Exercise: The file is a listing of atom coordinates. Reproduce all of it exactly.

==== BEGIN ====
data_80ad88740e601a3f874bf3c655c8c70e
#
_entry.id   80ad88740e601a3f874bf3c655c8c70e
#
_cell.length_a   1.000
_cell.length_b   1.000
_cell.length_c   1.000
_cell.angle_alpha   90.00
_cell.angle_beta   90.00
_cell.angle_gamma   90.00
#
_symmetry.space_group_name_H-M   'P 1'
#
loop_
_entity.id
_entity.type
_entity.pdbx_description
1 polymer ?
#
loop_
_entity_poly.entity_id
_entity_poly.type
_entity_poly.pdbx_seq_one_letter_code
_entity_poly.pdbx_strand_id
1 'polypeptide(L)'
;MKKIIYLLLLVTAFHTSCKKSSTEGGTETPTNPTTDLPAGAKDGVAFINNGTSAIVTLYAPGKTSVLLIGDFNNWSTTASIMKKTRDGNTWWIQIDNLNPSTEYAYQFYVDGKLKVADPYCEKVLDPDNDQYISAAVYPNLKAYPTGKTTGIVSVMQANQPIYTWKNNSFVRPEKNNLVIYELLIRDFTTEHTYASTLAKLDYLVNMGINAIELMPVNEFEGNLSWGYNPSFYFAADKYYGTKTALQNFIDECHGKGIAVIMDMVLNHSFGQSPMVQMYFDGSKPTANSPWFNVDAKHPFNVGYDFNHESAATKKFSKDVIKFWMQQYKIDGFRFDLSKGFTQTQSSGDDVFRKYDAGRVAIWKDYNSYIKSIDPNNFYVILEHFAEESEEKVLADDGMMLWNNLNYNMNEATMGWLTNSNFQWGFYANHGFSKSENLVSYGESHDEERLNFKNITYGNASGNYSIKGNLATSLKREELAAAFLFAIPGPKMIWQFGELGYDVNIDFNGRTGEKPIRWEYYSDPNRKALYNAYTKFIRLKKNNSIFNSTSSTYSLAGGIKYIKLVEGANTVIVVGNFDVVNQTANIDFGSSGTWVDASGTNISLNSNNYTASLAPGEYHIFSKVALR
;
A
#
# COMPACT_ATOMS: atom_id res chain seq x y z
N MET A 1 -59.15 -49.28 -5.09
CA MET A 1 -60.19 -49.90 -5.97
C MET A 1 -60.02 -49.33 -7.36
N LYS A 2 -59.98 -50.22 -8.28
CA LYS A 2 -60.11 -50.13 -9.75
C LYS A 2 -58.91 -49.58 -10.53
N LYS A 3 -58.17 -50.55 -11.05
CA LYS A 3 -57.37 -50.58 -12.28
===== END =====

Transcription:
data_80ad88740e601a3f874bf3c655c8c70e
#
_entry.id   80ad88740e601a3f874bf3c655c8c70e
#
_cell.length_a   1.000
_cell.length_b   1.000
_cell.length_c   1.000
_cell.angle_alpha   90.00
_cell.angle_beta   90.00
_cell.angle_gamma   90.00
#
_symmetry.space_group_name_H-M   'P 1'
#
loop_
_entity.id
_entity.type
_entity.pdbx_description
1 polymer ?
#
loop_
_entity_poly.entity_id
_entity_poly.type
_entity_poly.pdbx_seq_one_letter_code
_entity_poly.pdbx_strand_id
1 'polypeptide(L)'
;MKKIIYLLLLVTAFHTSCKKSSTEGGTETPTNPTTDLPAGAKDGVAFINNGTSAIVTLYAPGKTSVLLIGDFNNWSTTASIMKKTRDGNTWWIQIDNLNPSTEYAYQFYVDGKLKVADPYCEKVLDPDNDQYISAAVYPNLKAYPTGKTTGIVSVMQANQPIYTWKNNSFVRPEKNNLVIYELLIRDFTTEHTYASTLAKLDYLVNMGINAIELMPVNEFEGNLSWGYNPSFYFAADKYYGTKTALQNFIDECHGKGIAVIMDMVLNHSFGQSPMVQMYFDGSKPTANSPWFNVDAKHPFNVGYDFNHESAATKKFSKDVIKFWMQQYKIDGFRFDLSKGFTQTQSSGDDVFRKYDAGRVAIWKDYNSYIKSIDPNNFYVILEHFAEESEEKVLADDGMMLWNNLNYNMNEATMGWLTNSNFQWGFYANHGFSKSENLVSYGESHDEERLNFKNITYGNASGNYSIKGNLATSLKREELAAAFLFAIPGPKMIWQFGELGYDVNIDFNGRTGEKPIRWEYYSDPNRKALYNAYTKFIRLKKNNSIFNSTSSTYSLAGGIKYIKLVEGANTVIVVGNFDVVNQTANIDFGSSGTWVDASGTNISLNSNNYTASLAPGEYHIFSKVALR
;
A
#
# COMPACT_ATOMS: atom_id res chain seq x y z
N MET A 1 -59.15 -49.28 -5.09
CA MET A 1 -60.19 -49.90 -5.97
C MET A 1 -60.02 -49.33 -7.36
N LYS A 2 -59.98 -50.22 -8.28
CA LYS A 2 -60.11 -50.13 -9.75
C LYS A 2 -58.91 -49.58 -10.53
N LYS A 3 -58.17 -50.55 -11.05
CA LYS A 3 -57.37 -50.58 -12.28